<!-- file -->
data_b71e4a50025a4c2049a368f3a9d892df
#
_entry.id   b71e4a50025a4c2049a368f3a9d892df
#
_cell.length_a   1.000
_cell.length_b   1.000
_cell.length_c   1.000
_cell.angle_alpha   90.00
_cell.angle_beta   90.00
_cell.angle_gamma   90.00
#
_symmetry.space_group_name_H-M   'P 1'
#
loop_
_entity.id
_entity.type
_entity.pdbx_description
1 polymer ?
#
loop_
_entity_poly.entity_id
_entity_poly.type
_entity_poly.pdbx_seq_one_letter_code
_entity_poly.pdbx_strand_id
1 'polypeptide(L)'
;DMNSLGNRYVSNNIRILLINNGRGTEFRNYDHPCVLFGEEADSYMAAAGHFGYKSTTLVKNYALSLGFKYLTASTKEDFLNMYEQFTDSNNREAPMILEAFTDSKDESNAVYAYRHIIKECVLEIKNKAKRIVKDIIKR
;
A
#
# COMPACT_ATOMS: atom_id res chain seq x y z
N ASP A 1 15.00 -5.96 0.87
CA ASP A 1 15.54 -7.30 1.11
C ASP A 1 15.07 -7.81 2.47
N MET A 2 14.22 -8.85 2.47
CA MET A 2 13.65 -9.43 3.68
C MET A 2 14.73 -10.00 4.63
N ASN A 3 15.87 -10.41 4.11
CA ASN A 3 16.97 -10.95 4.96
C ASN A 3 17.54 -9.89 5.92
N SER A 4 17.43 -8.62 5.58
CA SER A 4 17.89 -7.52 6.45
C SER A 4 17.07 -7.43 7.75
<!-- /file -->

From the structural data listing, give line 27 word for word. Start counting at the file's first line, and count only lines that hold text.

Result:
;